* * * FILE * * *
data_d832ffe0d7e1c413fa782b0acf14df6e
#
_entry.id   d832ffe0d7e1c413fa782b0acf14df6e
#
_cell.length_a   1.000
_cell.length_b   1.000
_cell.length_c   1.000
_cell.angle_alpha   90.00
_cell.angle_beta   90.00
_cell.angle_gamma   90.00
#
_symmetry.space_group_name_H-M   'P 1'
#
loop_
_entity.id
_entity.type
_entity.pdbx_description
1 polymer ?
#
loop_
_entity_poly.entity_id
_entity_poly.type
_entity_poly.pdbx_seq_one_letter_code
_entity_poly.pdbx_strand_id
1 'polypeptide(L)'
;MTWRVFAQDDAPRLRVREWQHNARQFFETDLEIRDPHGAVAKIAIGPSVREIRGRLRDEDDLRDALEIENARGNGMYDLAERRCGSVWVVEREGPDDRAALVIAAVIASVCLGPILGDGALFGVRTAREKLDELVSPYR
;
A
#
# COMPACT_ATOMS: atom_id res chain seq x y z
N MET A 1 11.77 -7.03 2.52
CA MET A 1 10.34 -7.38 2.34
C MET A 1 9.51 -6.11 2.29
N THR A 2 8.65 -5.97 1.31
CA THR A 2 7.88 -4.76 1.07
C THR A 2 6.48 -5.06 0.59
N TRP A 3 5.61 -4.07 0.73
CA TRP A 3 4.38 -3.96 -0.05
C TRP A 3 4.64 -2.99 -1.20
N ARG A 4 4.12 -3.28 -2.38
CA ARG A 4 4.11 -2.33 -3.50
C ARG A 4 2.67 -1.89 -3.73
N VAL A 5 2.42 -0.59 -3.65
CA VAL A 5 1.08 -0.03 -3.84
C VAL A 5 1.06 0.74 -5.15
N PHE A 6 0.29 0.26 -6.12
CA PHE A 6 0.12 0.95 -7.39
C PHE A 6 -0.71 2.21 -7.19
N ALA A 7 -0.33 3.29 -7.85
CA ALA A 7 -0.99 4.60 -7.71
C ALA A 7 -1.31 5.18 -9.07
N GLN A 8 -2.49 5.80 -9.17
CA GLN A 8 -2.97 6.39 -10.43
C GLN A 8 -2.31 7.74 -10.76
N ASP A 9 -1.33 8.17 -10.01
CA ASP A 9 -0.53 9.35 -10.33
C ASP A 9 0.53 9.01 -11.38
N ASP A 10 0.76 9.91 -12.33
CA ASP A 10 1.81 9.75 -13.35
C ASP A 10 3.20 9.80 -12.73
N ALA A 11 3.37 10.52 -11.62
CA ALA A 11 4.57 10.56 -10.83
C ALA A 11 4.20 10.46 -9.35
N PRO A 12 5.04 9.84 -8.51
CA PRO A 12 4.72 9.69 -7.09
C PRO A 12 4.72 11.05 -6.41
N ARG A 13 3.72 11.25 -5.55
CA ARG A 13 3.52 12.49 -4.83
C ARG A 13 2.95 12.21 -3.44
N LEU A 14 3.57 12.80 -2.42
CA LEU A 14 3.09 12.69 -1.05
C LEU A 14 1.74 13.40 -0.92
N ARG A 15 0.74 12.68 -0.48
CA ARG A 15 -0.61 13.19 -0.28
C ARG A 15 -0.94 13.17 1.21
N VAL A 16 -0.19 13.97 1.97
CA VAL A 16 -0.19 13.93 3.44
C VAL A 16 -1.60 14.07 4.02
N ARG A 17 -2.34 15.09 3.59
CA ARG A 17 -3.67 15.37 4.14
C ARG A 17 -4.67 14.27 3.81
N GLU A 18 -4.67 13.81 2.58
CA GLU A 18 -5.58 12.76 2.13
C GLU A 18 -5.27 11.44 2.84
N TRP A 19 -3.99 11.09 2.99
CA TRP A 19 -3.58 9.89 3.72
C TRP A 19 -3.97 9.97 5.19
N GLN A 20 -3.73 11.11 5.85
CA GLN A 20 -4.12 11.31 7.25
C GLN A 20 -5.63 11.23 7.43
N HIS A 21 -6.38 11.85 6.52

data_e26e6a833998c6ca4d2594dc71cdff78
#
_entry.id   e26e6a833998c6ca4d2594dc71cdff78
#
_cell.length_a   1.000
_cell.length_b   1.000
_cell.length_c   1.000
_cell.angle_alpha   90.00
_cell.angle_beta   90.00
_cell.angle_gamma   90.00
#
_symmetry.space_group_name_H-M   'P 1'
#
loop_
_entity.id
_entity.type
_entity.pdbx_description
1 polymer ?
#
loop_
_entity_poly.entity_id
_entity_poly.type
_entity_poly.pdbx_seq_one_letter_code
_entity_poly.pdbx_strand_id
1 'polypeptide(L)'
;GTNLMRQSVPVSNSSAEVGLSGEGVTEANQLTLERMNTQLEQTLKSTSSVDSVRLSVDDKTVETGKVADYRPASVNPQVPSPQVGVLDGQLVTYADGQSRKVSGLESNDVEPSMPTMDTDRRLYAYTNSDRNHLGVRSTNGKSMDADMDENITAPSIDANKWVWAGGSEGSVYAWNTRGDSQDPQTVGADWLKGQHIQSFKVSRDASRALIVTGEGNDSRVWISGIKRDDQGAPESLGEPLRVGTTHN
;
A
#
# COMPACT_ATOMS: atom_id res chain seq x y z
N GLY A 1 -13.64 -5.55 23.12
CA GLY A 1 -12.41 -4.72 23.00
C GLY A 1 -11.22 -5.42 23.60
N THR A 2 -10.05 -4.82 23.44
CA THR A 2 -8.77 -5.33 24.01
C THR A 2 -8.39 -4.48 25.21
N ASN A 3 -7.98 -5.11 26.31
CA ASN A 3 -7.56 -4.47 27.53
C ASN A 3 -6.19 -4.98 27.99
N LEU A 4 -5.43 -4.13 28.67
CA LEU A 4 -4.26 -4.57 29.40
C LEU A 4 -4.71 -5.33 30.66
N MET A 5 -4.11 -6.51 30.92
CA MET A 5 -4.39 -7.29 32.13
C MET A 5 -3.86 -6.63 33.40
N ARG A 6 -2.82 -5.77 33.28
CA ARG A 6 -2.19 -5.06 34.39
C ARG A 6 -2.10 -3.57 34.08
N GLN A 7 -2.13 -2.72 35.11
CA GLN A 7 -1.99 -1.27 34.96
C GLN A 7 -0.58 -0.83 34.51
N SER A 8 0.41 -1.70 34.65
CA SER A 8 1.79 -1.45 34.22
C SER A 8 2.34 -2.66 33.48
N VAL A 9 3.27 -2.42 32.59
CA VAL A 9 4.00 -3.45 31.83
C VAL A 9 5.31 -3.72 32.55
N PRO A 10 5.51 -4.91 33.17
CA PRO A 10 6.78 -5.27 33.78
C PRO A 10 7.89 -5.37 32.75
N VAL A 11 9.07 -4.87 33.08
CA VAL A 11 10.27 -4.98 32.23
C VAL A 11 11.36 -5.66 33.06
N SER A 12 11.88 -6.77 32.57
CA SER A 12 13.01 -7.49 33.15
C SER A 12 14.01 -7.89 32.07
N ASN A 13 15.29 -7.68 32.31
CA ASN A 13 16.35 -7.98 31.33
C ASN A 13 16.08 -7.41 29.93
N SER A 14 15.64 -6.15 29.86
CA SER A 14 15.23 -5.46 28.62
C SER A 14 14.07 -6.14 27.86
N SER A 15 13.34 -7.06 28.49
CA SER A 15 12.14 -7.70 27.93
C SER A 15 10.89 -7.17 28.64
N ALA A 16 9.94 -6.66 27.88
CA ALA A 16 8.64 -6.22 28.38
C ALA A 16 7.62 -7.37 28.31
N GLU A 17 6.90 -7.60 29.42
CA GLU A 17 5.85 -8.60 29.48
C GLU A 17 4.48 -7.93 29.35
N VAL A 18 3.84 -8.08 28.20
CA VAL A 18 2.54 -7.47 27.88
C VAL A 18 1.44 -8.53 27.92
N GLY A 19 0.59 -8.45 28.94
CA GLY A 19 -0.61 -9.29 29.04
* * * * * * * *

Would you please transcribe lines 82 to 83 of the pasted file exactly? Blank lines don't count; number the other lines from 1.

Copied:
N GLU A 18 -4.67 13.81 2.58
CA GLU A 18 -5.58 12.76 2.13